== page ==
Farmington Public Schools (FPS) is using its first, districtwide Building Healthy Communities grant to support programs that help students make better health choices.
Launched in 2009 by Blue Cross Blue Shield of Michigan, the Building Healthy Communities program has impacted 900 schools and 395,000 students.
Kenbrook Elementary Principal Julie Kaminski and the Center for Health and Community Impact at Wayne State University will facilitate at the elementary level. The middle school program is led by Power Middle School Principal Allison Robinson, in conjunction with Project Healthy Schools at the University of Michigan.
Both those schools received grants last year. At Kenbrook, funds provided outdoor recess materials, apples for the entire school, a coach who taught games to noon aides, half-day activities, assemblies, and a Healthy Kids Club. At Power, the grant provided an apple tasting, bookmarks, several lessons in 7th grade Health, and a 12 Day Fitness Challenge.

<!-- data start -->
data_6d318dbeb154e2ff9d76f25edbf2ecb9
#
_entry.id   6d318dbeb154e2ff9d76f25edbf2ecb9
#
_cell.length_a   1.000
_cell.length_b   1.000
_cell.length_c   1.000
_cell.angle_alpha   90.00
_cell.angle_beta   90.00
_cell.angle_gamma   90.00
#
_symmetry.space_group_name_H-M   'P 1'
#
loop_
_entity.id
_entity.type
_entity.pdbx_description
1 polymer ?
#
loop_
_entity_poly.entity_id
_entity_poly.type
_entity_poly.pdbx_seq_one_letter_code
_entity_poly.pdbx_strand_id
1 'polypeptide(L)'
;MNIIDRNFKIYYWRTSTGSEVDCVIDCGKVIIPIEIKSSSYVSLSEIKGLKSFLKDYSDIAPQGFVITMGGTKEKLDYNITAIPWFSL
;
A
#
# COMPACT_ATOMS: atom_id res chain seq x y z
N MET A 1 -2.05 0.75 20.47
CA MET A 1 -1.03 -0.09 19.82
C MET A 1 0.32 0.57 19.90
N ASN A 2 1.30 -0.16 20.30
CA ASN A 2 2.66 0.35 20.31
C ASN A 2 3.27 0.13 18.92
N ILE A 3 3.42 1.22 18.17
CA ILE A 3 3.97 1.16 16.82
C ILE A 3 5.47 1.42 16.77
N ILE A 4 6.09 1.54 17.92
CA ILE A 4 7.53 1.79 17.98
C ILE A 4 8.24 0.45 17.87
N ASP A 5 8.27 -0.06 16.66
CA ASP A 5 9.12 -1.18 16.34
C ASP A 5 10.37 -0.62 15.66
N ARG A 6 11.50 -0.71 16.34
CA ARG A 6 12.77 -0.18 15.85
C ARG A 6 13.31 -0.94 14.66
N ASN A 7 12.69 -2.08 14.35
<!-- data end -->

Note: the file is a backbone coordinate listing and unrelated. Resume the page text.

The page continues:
With the COVID-19 pandemic and remote learning, parents and families this year have access to the Building Healthy Communities website. It includes information about physical activities and nutrition, and a Healthy Living calendar.
At Kenbrook, teachers have incorporated lessons from a password-protected website, and some have completed live lessons with students. At Power, a new water bottle filling station and water bottles await students once they return. All FPS elementary schools received new recess equipment.
“The Building Healthy Communities grant has provided Kenbrook’s students and families with wonderful resources and learning,” Kaminski said in a press release. “We have all learned more about the importance of living a healthy lifestyle.”
For more information on the Building Healthy Communities elementary school program, visit bhcwsu.org. For more information about the middle school program, visit projecthealthyschools.org/involved/start.html.